My question remains - perhaps it is a consequence of spatial motion relative to Minkowski Spacetime - the problem with this interpretation is that it smacks of a preferred global reference frame.

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russ_watters

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Thereyogi said:The contraction is real only in the sense that the measurements are real, There is nopermanentphysical change as Lorentz proposed to save the ether. [emphasis added]

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Hurkyl

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Given two different trajectories in space-time, the proper time along those paths is generally unequal. Thus, the time measured by clocks traversing each trajectory will generally be different.

P.S. when length measurements of the same "object" are conducted in two different frames, what is actually measured is different for each frame. Thus, just like the clocks, different paths have different proper lengths, and thus the results of the measurement are different.

P.S. when length measurements of the same "object" are conducted in two different frames, what is actually measured is different for each frame. Thus, just like the clocks, different paths have different proper lengths, and thus the results of the measurement are different.

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What is interesting about the development of the conclusions in part IV of the 1905 paper is the shift from observational symmetry with regard to length contraction, to the conclusion that temporal differences are real - and consequently they are "one way" since at the end of the experiment A cannot read more than B and at the moment and in the same frame B cannot read more than A. This all comes with very little comment.

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Hurkyl

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Yes it does: the paths they took are different. The paths have different proper times. Clocks measure proper time.but does this reveal anything about why the two moving clocks do not run at the same rate.

Let's try this from the top.

Space-time is four-dimensional. We have a metric on space-time: the measure of a straight line segment is given by, in any inertial frame: (using the +--- convention, and units where c = 1)

d(P, Q)² = (Δt² - Δx² - Δy² - Δz²)

And through the methods of calculus, we can turn this into an infinitessimal metric which can be used to measure

A bit of work shows that d(P, Q)² is independent of the inertial reference frame used to compute it, thus the metric is a "pure" geometric object -- we can speak of its value without referring to any sort of coordinate system.

When d(P, Q)² > 0, we say that the line segment PQ is

This terminology also applies to curves through space-time where the metric does not change sign.

Now, if we have a point-like object travelling through space-time, its trajectory is a time-like curve, called its

A

So, if I have two (time-like separated) points in space-time, and two clocks follow two different worldline (segments) joining the two points, then they've measured the metric along two entirely different curves, and it should be clear that the circumstances would have to be very special for the readings to be the same.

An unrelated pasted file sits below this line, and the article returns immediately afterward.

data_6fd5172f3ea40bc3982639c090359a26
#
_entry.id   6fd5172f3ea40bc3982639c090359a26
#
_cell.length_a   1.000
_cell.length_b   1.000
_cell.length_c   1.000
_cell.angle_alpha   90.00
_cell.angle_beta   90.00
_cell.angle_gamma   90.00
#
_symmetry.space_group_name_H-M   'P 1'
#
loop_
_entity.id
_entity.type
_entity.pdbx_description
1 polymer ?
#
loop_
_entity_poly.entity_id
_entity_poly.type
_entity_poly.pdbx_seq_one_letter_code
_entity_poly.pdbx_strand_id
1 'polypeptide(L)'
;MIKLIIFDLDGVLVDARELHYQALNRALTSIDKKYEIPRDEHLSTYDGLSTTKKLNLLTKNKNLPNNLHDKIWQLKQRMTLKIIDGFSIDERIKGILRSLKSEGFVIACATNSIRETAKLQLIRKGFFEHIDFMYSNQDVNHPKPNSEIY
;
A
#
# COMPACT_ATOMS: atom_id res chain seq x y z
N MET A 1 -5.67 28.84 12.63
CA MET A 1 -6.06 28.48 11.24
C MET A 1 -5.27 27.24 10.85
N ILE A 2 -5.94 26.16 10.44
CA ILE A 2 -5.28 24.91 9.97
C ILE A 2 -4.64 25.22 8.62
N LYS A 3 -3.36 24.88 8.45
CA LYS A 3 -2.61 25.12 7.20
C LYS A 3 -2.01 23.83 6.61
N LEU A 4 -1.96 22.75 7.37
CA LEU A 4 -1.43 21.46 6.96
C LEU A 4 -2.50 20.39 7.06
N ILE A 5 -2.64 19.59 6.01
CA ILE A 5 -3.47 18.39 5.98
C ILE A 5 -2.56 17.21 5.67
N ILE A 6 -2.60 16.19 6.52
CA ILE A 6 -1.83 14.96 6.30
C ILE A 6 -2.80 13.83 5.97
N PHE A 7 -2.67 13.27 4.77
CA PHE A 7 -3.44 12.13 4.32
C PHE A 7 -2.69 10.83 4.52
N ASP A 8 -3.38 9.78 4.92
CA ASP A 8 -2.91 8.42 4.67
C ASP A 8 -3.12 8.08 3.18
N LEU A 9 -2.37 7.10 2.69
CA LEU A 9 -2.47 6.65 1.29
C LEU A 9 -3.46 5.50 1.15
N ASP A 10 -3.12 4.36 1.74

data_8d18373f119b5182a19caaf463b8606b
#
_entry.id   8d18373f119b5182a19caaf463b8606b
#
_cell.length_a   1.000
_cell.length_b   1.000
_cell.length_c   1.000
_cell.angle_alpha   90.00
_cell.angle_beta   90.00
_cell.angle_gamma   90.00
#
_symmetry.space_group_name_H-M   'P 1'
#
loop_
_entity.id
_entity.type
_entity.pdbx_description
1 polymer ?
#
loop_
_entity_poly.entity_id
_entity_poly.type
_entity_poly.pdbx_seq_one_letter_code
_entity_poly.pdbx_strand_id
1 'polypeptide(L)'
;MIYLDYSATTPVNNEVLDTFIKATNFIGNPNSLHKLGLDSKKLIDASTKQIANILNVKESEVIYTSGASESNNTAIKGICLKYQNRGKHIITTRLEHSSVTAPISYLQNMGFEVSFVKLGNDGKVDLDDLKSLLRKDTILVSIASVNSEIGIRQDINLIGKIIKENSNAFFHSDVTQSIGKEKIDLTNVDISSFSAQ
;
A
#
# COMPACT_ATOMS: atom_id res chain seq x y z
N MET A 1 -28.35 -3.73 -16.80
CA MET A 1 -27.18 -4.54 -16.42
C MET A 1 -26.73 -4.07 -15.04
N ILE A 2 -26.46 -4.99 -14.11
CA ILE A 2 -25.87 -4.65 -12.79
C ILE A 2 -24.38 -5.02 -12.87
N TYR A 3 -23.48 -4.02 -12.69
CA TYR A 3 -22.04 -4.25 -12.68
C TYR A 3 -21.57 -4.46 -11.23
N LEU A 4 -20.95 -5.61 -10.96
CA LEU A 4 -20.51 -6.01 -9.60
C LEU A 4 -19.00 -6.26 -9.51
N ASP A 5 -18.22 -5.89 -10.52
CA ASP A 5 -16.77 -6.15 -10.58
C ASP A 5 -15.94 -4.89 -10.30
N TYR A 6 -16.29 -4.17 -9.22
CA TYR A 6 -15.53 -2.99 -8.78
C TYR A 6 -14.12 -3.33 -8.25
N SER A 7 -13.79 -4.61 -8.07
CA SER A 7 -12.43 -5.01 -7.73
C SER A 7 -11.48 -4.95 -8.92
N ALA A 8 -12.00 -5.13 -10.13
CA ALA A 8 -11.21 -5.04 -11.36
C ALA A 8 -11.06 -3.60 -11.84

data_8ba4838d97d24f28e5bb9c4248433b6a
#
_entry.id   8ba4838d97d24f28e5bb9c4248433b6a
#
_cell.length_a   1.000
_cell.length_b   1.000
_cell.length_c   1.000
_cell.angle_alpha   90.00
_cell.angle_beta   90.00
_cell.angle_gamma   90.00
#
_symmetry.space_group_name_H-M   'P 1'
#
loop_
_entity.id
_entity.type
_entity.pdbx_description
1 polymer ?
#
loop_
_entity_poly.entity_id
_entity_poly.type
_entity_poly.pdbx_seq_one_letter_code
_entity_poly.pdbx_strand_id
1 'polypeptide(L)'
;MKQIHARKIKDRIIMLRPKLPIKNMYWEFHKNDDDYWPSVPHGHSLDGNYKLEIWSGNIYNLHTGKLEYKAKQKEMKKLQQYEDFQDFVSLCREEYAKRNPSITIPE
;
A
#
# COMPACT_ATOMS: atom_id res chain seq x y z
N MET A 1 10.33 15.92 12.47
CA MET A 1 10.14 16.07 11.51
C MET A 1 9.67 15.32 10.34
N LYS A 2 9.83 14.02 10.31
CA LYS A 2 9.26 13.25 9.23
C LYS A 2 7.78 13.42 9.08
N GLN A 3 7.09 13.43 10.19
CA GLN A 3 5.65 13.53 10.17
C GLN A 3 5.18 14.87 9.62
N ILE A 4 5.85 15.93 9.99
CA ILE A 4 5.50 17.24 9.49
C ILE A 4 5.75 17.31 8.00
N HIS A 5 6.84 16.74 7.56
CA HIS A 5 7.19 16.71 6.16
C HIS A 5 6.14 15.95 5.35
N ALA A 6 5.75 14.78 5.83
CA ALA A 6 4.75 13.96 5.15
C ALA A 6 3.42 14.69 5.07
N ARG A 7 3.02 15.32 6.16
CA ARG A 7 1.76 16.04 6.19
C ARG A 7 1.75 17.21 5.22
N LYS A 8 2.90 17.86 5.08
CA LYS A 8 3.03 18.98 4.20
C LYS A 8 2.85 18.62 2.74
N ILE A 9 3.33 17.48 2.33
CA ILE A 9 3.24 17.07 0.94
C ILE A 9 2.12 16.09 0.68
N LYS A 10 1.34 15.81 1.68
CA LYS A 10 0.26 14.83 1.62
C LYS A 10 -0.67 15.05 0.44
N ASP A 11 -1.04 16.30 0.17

(Note that in this discussion of travelling points and clocks, I've not invoked a single mention of any sort of coordinates!)

We can draw space-like curves in space-time, and also ask about the lengths of these things.

Measuring the length of an actual object is another question all together. Suppose we have a one-dimensional object travelling through space-time. It traces out a two-dimensional shape through space-time, called its

Now, it doesn't make sense to ask about the length of a two-dimensional shape! However, I can ask about the proper length of a

Now, I'll step back to an inertial reference frame: when we ask about the length of an actual (one-dimensional) object, what we really mean is that we want to compute the proper length of a

Different inertial reference frames have different hyperplanes of simultaneity, and thus will use different cross-sections when measuring the length of a one-dimensional object.

Inertial reference frames are also good for selecting cross-sections of worldlines as well (a.k.a. a point on the worldline). Given a worldline and two values of coordinate time (or hyperplanes of simultaneity, if you prefer), we can speak of the segment of the worldline between those

Note that time dilation is always with respect to

It

This is all

edit: fixed mistake involving the metric

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Hurkyl

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You're right. Except for when I wrote down the formula, I was thinking of d(P, Q)², and not d(P, Q).

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Hurlyl - very good tutorial - I will comment tomorrow when not so tired.

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russ_watters

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dgoodpasture2005, time dilation is observed in clocks that have **no mechanical parts whatsoever**. It is also the same in all clocks capable of measuring it - if it were some sort of "clock effect", different clocks in the same frame would not necessarily agree.